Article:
This book provides a clear and concise introduction to the concept of consumption and to the wide--ranging debates about the nature and consequences of consumer society. Community and social class appear to be in irreversible decline. Job insecurity has grown, and fewer people see work as giving meaning to their lives. Instead they turn to consumption for social standing, a sense of identity, and personal fulfilment. We appear to be living through a profound transition from a society based on production to a new social order, the consumer society, from which there is little chance of escape. The book analyses the relationship between the rise of consumerism and the transformation of the world of work, including the new demands for 'emotional labour'. It concludes by examining the limitations of consumer organizations and consumer protection in a promotional culture dominated by global brands and saturated with advertising, corporate sponsorship and product placement. This lively book will be essential reading for students and researchers in sociology and cultural studies.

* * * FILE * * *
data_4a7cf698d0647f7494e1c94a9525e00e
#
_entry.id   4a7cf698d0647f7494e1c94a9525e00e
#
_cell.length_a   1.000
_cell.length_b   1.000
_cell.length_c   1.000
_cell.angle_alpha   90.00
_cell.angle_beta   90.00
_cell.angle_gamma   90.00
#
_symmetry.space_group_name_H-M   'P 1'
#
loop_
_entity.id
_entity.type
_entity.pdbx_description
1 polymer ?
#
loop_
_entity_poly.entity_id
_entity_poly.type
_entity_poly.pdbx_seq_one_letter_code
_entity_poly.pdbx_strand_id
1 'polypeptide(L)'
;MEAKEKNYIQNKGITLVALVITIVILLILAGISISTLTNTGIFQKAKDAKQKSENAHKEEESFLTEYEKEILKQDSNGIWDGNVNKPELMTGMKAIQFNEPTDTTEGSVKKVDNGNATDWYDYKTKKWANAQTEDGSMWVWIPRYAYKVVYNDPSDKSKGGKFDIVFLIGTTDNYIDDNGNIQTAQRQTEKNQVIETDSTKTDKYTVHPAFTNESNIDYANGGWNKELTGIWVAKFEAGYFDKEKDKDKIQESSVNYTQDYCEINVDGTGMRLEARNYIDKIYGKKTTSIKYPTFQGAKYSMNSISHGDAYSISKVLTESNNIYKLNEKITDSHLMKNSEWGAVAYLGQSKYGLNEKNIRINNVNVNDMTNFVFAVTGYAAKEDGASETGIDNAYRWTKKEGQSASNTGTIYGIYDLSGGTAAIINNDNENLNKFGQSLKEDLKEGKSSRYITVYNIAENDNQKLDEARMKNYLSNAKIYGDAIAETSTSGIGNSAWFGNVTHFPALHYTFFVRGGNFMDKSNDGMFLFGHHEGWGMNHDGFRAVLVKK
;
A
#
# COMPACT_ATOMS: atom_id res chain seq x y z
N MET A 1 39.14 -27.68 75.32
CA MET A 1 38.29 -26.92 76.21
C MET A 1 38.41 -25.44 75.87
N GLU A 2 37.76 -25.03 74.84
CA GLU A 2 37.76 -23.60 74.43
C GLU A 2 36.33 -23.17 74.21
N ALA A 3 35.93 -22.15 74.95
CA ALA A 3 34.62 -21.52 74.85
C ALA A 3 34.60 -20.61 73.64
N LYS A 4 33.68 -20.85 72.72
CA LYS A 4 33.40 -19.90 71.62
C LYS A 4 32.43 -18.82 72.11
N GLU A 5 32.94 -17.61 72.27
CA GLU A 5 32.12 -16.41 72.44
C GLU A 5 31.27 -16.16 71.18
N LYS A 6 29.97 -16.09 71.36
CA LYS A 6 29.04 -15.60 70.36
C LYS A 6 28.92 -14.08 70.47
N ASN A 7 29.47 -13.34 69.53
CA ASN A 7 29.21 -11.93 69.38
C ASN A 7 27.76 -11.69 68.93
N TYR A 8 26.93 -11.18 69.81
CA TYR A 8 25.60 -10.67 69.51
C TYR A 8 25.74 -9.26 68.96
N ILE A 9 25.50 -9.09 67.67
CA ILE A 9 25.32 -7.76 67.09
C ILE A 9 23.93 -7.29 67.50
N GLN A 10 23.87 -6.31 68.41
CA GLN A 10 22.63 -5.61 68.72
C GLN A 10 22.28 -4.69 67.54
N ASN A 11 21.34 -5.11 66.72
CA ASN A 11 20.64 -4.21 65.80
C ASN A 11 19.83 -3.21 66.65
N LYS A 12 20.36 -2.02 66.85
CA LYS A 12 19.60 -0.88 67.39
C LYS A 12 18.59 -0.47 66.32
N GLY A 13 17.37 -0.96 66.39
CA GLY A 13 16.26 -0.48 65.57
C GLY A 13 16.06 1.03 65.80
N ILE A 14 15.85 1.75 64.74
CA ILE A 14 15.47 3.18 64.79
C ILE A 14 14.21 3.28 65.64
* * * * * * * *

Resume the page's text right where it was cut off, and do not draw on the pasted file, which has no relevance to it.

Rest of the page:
Alan Aldridge is Reader in the Sociology of Culture at the University of Nottingham.
Acknowledgements. 1. Consumption as a Key Concept. 2. Production and Consumption. 3. Consumer Society: Utopia or Dystopia?. 4. Living in Consumer Society. 5. McDonaldization and Disneyization. 6. Consumer Activism. References. Inndex.